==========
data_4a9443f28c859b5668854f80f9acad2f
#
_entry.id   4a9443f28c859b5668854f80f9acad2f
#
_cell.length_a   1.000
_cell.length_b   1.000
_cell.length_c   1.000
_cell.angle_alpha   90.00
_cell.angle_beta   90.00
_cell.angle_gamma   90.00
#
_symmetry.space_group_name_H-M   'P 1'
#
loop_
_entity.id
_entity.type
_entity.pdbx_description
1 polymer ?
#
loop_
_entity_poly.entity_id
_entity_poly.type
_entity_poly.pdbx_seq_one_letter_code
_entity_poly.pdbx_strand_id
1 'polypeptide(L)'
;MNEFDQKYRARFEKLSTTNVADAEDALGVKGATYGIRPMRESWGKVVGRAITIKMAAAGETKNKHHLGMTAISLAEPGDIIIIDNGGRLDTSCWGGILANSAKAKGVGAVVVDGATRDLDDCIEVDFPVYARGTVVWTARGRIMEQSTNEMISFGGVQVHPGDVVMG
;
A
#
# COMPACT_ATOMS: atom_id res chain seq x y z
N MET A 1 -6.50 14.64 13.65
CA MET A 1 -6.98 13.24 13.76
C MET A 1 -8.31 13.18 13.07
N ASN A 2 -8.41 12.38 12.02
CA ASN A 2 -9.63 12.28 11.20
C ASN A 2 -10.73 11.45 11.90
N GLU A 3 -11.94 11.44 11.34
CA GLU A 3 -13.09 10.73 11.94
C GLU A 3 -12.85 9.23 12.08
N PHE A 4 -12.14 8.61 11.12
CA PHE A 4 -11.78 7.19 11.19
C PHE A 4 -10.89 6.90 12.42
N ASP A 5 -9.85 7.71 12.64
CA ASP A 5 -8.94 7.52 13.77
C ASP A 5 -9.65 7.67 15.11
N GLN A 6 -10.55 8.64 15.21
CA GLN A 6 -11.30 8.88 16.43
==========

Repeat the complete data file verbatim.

data_4a9443f28c859b5668854f80f9acad2f
#
_entry.id   4a9443f28c859b5668854f80f9acad2f
#
_cell.length_a   1.000
_cell.length_b   1.000
_cell.length_c   1.000
_cell.angle_alpha   90.00
_cell.angle_beta   90.00
_cell.angle_gamma   90.00
#
_symmetry.space_group_name_H-M   'P 1'
#
loop_
_entity.id
_entity.type
_entity.pdbx_description
1 polymer ?
#
loop_
_entity_poly.entity_id
_entity_poly.type
_entity_poly.pdbx_seq_one_letter_code
_entity_poly.pdbx_strand_id
1 'polypeptide(L)'
;MNEFDQKYRARFEKLSTTNVADAEDALGVKGATYGIRPMRESWGKVVGRAITIKMAAAGETKNKHHLGMTAISLAEPGDIIIIDNGGRLDTSCWGGILANSAKAKGVGAVVVDGATRDLDDCIEVDFPVYARGTVVWTARGRIMEQSTNEMISFGGVQVHPGDVVMG
;
A
#
# COMPACT_ATOMS: atom_id res chain seq x y z
N MET A 1 -6.50 14.64 13.65
CA MET A 1 -6.98 13.24 13.76
C MET A 1 -8.31 13.18 13.07
N ASN A 2 -8.41 12.38 12.02
CA ASN A 2 -9.63 12.28 11.20
C ASN A 2 -10.73 11.45 11.90
N GLU A 3 -11.94 11.44 11.34
CA GLU A 3 -13.09 10.73 11.94
C GLU A 3 -12.85 9.23 12.08
N PHE A 4 -12.14 8.61 11.12
CA PHE A 4 -11.78 7.19 11.19
C PHE A 4 -10.89 6.90 12.42
N ASP A 5 -9.85 7.71 12.64
CA ASP A 5 -8.94 7.52 13.77
C ASP A 5 -9.65 7.67 15.11
N GLN A 6 -10.55 8.64 15.21
CA GLN A 6 -11.30 8.88 16.43